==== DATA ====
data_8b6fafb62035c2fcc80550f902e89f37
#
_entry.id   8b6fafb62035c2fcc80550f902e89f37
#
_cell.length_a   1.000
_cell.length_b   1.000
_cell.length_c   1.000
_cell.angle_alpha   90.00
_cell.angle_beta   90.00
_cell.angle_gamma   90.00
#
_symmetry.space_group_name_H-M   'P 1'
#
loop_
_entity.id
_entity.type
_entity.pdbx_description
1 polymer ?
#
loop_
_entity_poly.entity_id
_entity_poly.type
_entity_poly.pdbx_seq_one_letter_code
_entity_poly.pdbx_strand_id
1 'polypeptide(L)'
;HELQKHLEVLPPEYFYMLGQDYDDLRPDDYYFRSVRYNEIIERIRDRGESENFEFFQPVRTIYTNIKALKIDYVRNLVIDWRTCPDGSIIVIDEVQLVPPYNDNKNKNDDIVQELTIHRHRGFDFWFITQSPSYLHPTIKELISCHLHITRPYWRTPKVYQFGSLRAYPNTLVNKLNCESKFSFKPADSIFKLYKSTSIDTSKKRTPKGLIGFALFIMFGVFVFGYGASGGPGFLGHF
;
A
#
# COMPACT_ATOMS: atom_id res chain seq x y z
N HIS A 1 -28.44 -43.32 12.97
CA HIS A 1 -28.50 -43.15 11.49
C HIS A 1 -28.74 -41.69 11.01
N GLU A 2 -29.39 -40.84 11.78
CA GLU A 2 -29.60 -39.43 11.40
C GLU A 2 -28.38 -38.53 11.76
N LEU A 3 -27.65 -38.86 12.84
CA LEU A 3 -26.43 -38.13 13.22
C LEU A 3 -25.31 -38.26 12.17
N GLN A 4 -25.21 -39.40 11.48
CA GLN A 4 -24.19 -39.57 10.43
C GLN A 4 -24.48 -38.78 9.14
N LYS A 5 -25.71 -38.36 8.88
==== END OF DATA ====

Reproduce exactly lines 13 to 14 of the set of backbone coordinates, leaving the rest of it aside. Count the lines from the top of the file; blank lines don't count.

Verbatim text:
#
loop_